Autonomy is a widely used concept in education policy and practice. The etymology of the concept derives from the Greek autonomos ‘having its own laws’ (Oxford Dictionaries, 2015). As such, the debates around the concept circulate around individuals’ or groups’ ability and capacity to self-rule, and the governance and/or constraints, which limit such a capacity. However, autonomy has also been widely contested in philosophy, and as suggested by Rawls (1980), for example, the concept has been defined in a variety of ways. In educational research too, the concept has been debated from varying viewpoints, as, for example, scholars engaged in education history (Smaller, 2015), education sociology and policy (Ball, 2006; Apple, 2002), legal issues (Berka, 2000) and pedagogy (Reinders, 2010; Little, 1995) have all problematised and defined its meaning in relation to education.
When applied to educational practice, this nuanced and complex concept may indeed mean a variety of things. Take school-level autonomy as an example. Schools are complicated social systems in which multiple actors operate in different roles, and in which one's scope of action may affect the decision-making capacity of that of others. The question of who in a school community may possess autonomy (e.g. the teachers, the principals, or the learners) has fundamental implications for the ways in which the school operates. Also, the matters over which the members of the school community enjoy autonomy have important implications for what school autonomy means in practice. If we consider teacher autonomy more closely, it becomes apparent that teacher autonomy is often understood in terms of a dichotomous pairing of constraint vs. freedom (Wermke & Höstfält, 2014). It could be argued that teacher autonomy is always about constraint, and drawing from Gewirtz's and Cribb's (2009) work, we suggest focussing on the ways in which autonomy is constrained, as well as the matters over which autonomy is enjoyed and by whom. Therefore, teacher autonomy should be distinguished from other forms of autonomy, for example, school or local autonomy. Indeed, increased school autonomy, or local autonomy, as witnessed, for example, in relation to the Friskola movement in Sweden or Academies movement in England, does not automatically grant to teachers an increased scope of action (Kauko & Salokangas, 2015; Salokangas & Chapman, 2014; Wermke & Höstfält, 2014).
Moreover, the teacher autonomy debate has been influenced by and reflects wider global education trends and international comparisons. Indeed, autonomy has been a central concept in education policy in Nordic countries (Frostenson, 2012) as well as elsewhere (Caldwell, 2008; Glatter, 2012). Recently, this could be seen, for example, in relation to ‘PISA envy’, and the ways in which Finland's consistent success in PISA has been explained, at least partly, through its highly educated and autonomous teaching workforce (Lopez, 2012; Stenlås, 2011). However, as the contributions in this issue highlight, international comparisons concerning teacher autonomy must remain sensitive to the national and local contexts in which teachers operate, and consider what autonomy actually means for teachers in those settings (Salokangas & Kauko, in press; Wermke, 2013).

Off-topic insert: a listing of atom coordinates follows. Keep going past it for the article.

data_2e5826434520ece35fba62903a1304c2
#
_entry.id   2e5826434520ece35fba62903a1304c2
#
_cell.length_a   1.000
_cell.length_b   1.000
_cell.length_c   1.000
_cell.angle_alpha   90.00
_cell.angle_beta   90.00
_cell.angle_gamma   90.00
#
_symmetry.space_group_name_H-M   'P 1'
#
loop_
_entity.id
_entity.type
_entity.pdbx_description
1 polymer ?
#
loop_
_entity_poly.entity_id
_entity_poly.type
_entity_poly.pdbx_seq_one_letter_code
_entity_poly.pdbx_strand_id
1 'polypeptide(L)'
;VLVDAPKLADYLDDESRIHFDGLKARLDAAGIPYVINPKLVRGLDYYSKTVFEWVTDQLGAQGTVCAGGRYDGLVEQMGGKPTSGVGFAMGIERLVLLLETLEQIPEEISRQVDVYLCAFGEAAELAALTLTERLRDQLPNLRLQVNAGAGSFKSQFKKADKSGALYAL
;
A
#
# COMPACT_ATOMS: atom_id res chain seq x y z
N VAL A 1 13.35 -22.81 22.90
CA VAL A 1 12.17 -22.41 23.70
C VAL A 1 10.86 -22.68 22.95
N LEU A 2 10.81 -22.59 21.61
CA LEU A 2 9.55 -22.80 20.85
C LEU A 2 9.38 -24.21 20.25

It is these complexities, inherent in the concept of autonomy, as well as its practical applications, that this edited collection was set to discuss and offer contributions to varied discourses concerning this important, widely debated, and contested concept. The special issue is divided into two sections. The first section presents three invited essays that offer theoretical perspectives on autonomy. The first two, by Gerald Dworkin and Evert Vedung, respectively, are not educational per se, but offer important conceptual contributions to the discussion. The third essay by Magnus Frostenson discusses the multidimensionality of the concept with a focus on education and teaching. The second section comprises empirical studies that discuss the concept of autonomy in different national and local contexts. The articles report on research conducted in Norway (Christina Elde Mølstadt & Sølvi Mausethagen), Germany (Martin Heinrich), Sweden (Sara Maria Sjödin, Andreas Bergh, Ulf Lundström) and England (Ruth McGinity).
CoAction Publishing, 2015. Vol. 1, no 2, 28841